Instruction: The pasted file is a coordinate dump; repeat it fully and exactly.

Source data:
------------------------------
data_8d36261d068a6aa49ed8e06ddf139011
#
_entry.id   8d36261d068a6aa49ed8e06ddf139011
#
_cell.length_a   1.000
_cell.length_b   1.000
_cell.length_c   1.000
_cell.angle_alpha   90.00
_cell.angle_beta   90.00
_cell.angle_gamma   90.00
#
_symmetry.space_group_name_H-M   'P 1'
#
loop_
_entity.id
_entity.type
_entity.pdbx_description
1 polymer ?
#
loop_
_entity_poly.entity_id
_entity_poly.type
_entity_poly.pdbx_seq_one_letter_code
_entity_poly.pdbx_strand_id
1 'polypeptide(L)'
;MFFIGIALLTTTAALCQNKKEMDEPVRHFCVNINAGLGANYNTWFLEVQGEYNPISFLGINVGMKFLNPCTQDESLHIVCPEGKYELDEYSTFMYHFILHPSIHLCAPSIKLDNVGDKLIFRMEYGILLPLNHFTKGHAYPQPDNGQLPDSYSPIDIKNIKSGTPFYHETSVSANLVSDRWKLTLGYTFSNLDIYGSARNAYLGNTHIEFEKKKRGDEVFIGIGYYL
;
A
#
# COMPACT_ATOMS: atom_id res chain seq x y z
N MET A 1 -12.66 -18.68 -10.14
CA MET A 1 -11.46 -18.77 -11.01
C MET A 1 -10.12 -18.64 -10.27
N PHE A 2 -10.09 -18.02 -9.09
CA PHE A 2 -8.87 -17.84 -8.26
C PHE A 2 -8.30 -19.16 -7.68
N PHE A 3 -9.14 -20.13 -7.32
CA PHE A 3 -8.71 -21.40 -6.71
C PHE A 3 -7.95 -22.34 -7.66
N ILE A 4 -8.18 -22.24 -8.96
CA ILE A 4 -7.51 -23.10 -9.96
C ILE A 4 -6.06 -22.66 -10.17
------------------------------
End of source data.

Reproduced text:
data_8d36261d068a6aa49ed8e06ddf139011
#
_entry.id   8d36261d068a6aa49ed8e06ddf139011
#
_cell.length_a   1.000
_cell.length_b   1.000
_cell.length_c   1.000
_cell.angle_alpha   90.00
_cell.angle_beta   90.00
_cell.angle_gamma   90.00
#
_symmetry.space_group_name_H-M   'P 1'
#
loop_
_entity.id
_entity.type
_entity.pdbx_description
1 polymer ?
#
loop_
_entity_poly.entity_id
_entity_poly.type
_entity_poly.pdbx_seq_one_letter_code
_entity_poly.pdbx_strand_id
1 'polypeptide(L)'
;MFFIGIALLTTTAALCQNKKEMDEPVRHFCVNINAGLGANYNTWFLEVQGEYNPISFLGINVGMKFLNPCTQDESLHIVCPEGKYELDEYSTFMYHFILHPSIHLCAPSIKLDNVGDKLIFRMEYGILLPLNHFTKGHAYPQPDNGQLPDSYSPIDIKNIKSGTPFYHETSVSANLVSDRWKLTLGYTFSNLDIYGSARNAYLGNTHIEFEKKKRGDEVFIGIGYYL
;
A
#
# COMPACT_ATOMS: atom_id res chain seq x y z
N MET A 1 -12.66 -18.68 -10.14
CA MET A 1 -11.46 -18.77 -11.01
C MET A 1 -10.12 -18.64 -10.27
N PHE A 2 -10.09 -18.02 -9.09
CA PHE A 2 -8.87 -17.84 -8.26
C PHE A 2 -8.30 -19.16 -7.68
N PHE A 3 -9.14 -20.13 -7.32
CA PHE A 3 -8.71 -21.40 -6.71
C PHE A 3 -7.95 -22.34 -7.66
N ILE A 4 -8.18 -22.24 -8.96
CA ILE A 4 -7.51 -23.10 -9.96
C ILE A 4 -6.06 -22.66 -10.17